[svlug] Which linux distro for production ?

Rick Moen rick at linuxmafia.com
Fri Dec 17 18:16:29 PST 2004


Quoting Ivan Sergio Borgonovo (mail at webthatworks.it):

> > Pedantic quibble:  You can get as close to zero as makes little
> > difference, if you have a generous friend who will burn CDs, or you
> 
> I've to trust you on the average. But if you add a couple of
> conditions this doesn't seem true at least for SUSE (and maybe for
> others). 

Well, first.  I certainly didn't say, and did not mean, that it was true
of _all_ distributions.

Second:

[/me reviews his notes about SUSE, notably "SUSE Product Strategy" on
http://linuxmafia.com/kb/Licensing_and_Law , which I see now needs
updating again, as Novell seems to have reshuffled the product line.]

> If you want the latest, you've just the live CD.

Well, not necessarily.  When last I checked (after the 9.1 release,
which is now one revision out of date), the following was true:
Immediately following each release, the very newest software was
available only in retail boxed sets:  Professional Edition, Personal
Edition, and Desktop Edition.  Also, the Live CD you mention would
follow quickly after that.  Some weeks following release, Ftp Edition
and Personal-CD Edition would then be incremented to the new versions
and release number.

So, whether you can get the "latest" via download via only the Live CD
edition or also via Ftp Edition or Personal-CD Edition depends on how
long it's been since release.

> It is up to your skills to be able to install it, install apt and make
> it a full Pro version. 

One cannot (lawfully) upgrade a hard-drive-installed SUSE Live CD
Edition installation via apt-get to Professional Edition, because quite
a number of third-party packages made available in the retail boxed sets
are never posted for public download (as their owners do not permit such
posting).

What you _can_ do is upgrade such an installation to the equivalent of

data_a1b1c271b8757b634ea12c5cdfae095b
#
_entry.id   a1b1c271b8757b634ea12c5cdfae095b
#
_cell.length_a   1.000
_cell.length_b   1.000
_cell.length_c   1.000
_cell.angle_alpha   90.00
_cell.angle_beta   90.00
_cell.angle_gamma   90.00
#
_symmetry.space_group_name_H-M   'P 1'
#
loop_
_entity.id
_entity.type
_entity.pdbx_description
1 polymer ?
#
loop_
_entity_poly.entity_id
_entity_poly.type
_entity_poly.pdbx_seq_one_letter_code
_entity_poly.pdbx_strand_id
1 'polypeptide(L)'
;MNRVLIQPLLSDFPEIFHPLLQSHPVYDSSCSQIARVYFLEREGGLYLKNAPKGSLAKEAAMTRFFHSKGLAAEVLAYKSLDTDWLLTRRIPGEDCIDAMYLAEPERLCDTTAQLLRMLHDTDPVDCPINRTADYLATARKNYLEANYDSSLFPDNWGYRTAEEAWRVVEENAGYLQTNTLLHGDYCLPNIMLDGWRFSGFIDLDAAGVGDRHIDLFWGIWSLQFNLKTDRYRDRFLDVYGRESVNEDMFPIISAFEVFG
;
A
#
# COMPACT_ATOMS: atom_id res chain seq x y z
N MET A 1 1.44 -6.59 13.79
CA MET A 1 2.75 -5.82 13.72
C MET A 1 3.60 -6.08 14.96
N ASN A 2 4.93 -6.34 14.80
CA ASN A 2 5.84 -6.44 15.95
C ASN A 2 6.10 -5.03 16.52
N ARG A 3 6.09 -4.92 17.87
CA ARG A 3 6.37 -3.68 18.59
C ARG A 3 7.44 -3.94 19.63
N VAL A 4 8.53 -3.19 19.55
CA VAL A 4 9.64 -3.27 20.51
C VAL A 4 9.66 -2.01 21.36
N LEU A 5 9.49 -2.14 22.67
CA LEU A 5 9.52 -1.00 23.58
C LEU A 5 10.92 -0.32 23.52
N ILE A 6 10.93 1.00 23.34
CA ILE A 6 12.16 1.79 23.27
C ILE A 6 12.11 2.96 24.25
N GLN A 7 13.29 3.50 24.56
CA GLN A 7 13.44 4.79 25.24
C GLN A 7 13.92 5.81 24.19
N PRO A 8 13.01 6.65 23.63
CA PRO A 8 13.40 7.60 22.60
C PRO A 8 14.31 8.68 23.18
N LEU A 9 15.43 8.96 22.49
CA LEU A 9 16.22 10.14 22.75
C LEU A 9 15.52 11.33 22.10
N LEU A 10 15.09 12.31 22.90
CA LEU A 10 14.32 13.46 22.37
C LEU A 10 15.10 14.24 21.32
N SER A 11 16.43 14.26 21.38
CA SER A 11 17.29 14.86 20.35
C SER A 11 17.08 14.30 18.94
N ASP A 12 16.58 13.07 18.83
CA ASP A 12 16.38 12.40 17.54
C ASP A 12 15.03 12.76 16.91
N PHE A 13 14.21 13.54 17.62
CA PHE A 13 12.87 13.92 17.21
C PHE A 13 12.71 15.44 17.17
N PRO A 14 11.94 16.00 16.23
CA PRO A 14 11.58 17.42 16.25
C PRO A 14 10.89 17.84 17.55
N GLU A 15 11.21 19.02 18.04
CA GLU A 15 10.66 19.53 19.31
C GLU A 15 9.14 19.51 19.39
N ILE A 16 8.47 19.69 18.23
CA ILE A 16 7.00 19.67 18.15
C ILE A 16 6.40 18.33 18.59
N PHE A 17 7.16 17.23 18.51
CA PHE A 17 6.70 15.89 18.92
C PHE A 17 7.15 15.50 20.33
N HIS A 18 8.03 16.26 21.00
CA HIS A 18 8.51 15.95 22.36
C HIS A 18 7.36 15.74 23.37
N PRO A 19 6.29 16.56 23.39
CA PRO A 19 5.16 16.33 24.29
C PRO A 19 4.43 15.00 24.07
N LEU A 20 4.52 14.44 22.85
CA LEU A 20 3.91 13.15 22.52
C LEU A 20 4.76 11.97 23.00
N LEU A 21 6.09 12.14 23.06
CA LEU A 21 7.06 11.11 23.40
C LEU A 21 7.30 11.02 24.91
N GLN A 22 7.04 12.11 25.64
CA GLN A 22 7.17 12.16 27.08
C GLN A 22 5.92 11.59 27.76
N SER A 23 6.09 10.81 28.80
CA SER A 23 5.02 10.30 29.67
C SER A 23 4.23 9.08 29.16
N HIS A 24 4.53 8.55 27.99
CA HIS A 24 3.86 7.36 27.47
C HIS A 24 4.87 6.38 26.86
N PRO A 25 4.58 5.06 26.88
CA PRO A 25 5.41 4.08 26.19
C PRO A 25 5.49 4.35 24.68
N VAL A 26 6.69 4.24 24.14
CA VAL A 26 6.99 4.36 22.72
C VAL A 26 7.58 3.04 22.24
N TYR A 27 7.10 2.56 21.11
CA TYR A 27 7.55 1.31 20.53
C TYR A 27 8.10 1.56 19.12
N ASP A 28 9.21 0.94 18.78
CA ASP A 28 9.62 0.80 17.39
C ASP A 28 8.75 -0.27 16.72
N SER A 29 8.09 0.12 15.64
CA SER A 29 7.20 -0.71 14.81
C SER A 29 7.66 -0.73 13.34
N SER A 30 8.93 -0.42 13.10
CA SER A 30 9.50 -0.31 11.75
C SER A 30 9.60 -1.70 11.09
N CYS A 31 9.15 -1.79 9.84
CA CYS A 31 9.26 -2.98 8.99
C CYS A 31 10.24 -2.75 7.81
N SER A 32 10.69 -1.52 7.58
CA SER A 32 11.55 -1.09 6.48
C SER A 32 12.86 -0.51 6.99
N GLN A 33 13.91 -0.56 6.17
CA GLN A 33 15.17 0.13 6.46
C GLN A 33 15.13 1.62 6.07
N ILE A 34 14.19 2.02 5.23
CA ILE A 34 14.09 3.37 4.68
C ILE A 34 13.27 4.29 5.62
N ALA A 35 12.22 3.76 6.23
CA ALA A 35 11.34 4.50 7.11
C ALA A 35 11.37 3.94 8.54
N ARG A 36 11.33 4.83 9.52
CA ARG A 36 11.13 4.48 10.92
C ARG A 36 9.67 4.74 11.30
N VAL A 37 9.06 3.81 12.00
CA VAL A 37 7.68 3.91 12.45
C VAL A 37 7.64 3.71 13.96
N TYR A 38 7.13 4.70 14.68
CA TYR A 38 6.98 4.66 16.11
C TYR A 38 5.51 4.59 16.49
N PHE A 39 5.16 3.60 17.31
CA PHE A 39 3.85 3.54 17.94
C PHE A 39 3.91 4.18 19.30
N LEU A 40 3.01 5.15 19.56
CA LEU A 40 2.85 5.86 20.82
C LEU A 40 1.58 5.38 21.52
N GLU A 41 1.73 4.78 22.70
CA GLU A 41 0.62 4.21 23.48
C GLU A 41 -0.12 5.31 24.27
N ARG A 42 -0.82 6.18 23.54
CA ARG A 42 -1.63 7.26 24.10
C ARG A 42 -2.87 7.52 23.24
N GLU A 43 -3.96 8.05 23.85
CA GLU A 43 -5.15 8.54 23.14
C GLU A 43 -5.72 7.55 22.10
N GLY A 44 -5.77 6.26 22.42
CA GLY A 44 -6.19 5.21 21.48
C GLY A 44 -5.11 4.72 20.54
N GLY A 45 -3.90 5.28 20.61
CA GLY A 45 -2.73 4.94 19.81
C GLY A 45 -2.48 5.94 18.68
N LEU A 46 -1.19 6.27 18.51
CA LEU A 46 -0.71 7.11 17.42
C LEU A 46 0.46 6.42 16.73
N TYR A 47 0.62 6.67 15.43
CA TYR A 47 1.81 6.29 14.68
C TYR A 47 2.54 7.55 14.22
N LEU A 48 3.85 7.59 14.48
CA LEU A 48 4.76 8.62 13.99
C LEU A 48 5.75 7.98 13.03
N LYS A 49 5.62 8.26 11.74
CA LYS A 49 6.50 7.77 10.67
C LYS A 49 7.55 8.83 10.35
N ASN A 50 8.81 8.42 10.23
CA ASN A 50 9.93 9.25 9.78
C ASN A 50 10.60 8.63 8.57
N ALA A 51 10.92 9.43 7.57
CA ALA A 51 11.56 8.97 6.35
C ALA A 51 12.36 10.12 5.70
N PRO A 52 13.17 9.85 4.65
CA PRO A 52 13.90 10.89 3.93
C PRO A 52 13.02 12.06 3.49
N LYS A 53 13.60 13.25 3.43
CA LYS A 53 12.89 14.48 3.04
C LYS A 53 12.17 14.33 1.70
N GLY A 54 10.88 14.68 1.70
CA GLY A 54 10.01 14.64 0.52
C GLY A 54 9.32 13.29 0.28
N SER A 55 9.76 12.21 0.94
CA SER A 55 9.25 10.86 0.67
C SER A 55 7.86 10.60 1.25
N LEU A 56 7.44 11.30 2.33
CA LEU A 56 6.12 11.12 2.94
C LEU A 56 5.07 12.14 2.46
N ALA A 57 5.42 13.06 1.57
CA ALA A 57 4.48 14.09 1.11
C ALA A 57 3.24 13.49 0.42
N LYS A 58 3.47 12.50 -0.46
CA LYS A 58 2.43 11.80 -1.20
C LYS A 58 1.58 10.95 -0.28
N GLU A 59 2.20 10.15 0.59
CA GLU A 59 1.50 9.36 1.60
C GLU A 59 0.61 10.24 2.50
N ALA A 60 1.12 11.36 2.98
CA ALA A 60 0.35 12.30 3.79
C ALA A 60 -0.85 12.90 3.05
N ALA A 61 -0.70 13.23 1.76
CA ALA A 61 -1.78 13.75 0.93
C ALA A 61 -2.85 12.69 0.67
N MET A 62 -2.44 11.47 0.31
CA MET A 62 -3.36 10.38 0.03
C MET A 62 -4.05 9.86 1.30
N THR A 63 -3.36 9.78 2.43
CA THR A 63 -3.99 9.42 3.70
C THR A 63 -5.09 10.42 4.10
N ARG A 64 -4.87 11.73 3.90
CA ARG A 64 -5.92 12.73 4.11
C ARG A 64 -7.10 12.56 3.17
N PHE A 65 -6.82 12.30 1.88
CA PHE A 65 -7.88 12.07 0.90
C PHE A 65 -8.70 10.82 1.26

Ftp Edition.   But it would be a whole lot easier to either start with
Ftp Edition in the first place, or install Personal-CD Edition and add
packages to that.

And by the way, I'm pretty sure you'd be better off using SUSE's native
package-acquisition tool (whose name eludes me) than the SUSE packaging
of Conectiva's apt-rpm port.

> I haven't heard about distro based on XXXX that are good replacements
> for servers.

Where XXXX = Red Hat Enterprise Linux, I'd say Centos, Scientific Linux,
or one of the Lineox offerings would be good bets.  (Some people purport
to like Fedora Core for that; I wish them good luck and look forward to
hearing details as they emerge.)

Where XXXX = Debian, I find the answer to be:  Debian.  ;->

I operate my own servers with apt-get "pinning" used to set the default
development track to "testing", but with optional access to packages in
the "unstable" track.  Works for Me.<tm>

> Something like ubuntu but for servers: fewer packages but newer with
> long platform service life.

Debian testing/unstable provides exactly that for me -- except that the
"fewer packages" thing is something you'd have to retrofit locally.

Your Mileage May Differ.<tm>

> I tried Gentoo, I think 1.5 years ago, and my butt is still burning.

It's not my cup of tea, but it's well thought out and eminently
maintainable and reasonable as a server platform.

> Compared to FreeBSD, Debian offers me the chance to have an up to date
> desktop with support for fancy HW on sid, and a stable a server (even
> if not as up to date as I would like). 

You seem to among the "Don't use sid/unstable for servers" people.  I
have a different view, as noted.  (I would recommend it only for
seasoned Debian users, though.)

> I think I'll start to consider Debian as a desktop too and get more
> comfort with its administrative tools, if no news as we have seen on
> the desktop.

I use testing/unstable on my two x86 laptops, and Ubuntu (de-GNOMEified
-- basically using Ubuntu as a Debian installer) on my iBook.  Both are
worth trying.





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